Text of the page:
Well, well, well…the time has finally come for me to review Straight Outta Compton (2015), directed by F. Gary Gray but lets be honest, this movie is the brainchild of Dr. Dre aka Andre Romelle Young. Man, I gotta admit, this is a difficult review to write for many reasons. The main reason why this review is tough is that it’s just too hard to separate my love of N.W.A., Eazy E, Ice Cube, and Dr. Dre’s music (not to mention all the people Dre has heavily influenced like Tupac, Eminem, Kendrick Lamar, Snoop Dogg, etc.) from what was depicted on the big screen. My love of hip-hop and rap would have me say, “10 out of 10 stars! This is a hip-hop movie done PERFECTLY!” but I can’t say that because to do so would be hypocritical. There are simply too many important thing left out of this movie and to further ignore them in writing this review would be an injustice. But we’ll get into that in a minute.

Before getting into all the heavy criticism, I’ll start with the positives because there are plenty of positives to be discussed. I stand by my early statements that this is the best hip-hop/rap movie I’ve ever seen. For starters, the casting and acting were phenomenal. I’ll be honest, I don’t know too much about MC Ren or Yella so I can’t speak to how faithfully Aldris Hodge and Neil Brown Jr. were in their portrayals but to the untrained eye they did a good job. Ice Cube’s son, O’Shea Jackson Jr., was about a perfect as a casting call gets, for obvious reasons. He channeled his father’s aura well. Jason Mitchell was DOPE as Eazy E! I was a bit doubtful when Eazy first appeared on screen but the guy has some acting skills. That piece of acting at the end of the film hit me on a deep emotional level. Corey Hawkins did a good job of channeling Dre to the extent that the script and plot allowed him too. I can’t say his portrayal was accurate to what Dre was like in real life but that’s not his fault. Paul Giamatti was great as always in the role of the white, corporate, scumbag, exploiter. Also shout-out to all the side characters! I don’t feel like googling their names but the guy who played Tupac looked uncannily similar, I really thought they just got hologram Tupac to star in the film. The guy who played Suge Knight was perfect and the guy who played Snoop Dogg may not have looked entirely accurate but his voice and flow were very well done.

The atmosphere of this film was awesome in that it did a good job of showing the harsh environment that was the necessary incubator in creating a group as revolutionary and in-your-face as N.W.A. Some specific examples to this are the numerous instances of police brutality, the L.A. race riots, and the heavy gang presence. They showed the social reality of the time that was essential to N.W.A.’s message. I read that before 2005’s awesome Hustle & Flowhip-hop/rap movies too often focused on glorifying the hood and the hood lifestyle instead of showing the desperate reality of the situation. This is one of those movies that shows the harsh nature that comes with living in the ghetto and the desire to find a way out by any means necessary (school, music, drug-dealing, etc). This movie also shows just how violently mainstream America reacted to N.W.A., a group that did nothing but speak the truth about their lives.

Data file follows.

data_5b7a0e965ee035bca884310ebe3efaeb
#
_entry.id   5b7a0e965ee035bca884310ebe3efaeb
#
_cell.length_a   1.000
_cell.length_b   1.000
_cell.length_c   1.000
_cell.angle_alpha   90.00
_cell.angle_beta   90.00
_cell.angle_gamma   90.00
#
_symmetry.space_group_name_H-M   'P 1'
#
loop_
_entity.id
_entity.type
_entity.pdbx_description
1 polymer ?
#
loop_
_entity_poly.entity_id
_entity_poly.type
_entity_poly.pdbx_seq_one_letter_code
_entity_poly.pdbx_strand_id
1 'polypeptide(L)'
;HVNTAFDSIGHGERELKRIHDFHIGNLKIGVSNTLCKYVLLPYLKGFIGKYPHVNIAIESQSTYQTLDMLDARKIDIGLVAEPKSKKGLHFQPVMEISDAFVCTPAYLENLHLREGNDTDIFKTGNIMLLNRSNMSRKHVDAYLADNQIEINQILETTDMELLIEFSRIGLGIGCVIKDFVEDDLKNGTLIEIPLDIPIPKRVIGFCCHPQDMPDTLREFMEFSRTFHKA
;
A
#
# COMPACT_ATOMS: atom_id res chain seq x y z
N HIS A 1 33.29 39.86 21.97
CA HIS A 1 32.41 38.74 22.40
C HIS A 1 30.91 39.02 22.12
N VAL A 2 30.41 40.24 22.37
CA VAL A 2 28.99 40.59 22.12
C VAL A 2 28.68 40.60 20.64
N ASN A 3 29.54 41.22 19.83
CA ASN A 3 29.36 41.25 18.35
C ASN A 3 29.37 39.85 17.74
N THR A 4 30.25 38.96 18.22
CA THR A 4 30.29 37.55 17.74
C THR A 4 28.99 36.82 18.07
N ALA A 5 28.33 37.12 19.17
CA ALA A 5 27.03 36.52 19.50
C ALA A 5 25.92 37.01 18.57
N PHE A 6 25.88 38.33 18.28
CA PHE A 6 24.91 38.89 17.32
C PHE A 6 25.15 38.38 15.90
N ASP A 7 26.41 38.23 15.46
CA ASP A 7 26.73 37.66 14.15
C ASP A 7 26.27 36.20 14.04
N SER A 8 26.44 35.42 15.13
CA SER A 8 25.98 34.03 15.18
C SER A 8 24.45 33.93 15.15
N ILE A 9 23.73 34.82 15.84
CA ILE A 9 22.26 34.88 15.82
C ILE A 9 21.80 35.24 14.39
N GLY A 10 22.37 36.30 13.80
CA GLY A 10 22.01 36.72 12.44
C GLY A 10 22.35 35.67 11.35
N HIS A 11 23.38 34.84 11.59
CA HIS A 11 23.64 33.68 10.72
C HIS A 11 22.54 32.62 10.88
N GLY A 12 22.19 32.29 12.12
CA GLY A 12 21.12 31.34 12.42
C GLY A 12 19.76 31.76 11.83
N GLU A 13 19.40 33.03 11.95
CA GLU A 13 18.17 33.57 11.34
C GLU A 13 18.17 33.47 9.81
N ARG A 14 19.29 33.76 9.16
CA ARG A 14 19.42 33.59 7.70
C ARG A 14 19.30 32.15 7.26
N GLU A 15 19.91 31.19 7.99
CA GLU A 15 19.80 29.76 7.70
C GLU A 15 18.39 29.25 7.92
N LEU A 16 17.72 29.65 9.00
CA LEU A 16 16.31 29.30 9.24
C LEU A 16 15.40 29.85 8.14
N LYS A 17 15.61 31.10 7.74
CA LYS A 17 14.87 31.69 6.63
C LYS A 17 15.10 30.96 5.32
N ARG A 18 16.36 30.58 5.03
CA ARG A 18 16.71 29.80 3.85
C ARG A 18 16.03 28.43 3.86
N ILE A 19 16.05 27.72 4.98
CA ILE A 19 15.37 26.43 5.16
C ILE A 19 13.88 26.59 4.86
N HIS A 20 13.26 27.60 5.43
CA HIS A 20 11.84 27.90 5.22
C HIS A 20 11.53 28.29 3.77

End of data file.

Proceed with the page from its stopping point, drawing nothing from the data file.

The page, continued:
Another thing I liked about the movie was how they incorporated all the iconic music, labels, and figures that comes with making a film about west-coast hip-hop at the time. I loved seeing how bits of different iconic songs are pieced together or teased as the film progresses. Seeing Death Row Records or Tupac and Snoop Dogg in the studio are just example of things that today have huge status but at the time were just everyday occurrences. That was all really cool to see. I also HAVE to make a statement about all the RAIDERSSSS gear. Being a diehard Raiders fan, it was awesome seeing all the Raider influence.

This movie was a long film but it was impressive how it didn’t feel anywhere near as long as it is (2 hours and 30 minutes). Maybe this was because I love the subject matter so much but I really feel like the movie was just paced well. Every time it looked there was going to be a lull, something significant would happen.

I could honestly go on for much longer about what this film does right because it is undeniable that this film is well made and tells a hell of a story. For the purpose of this review I’ll leave the praise there and move on to the critical portion of this review.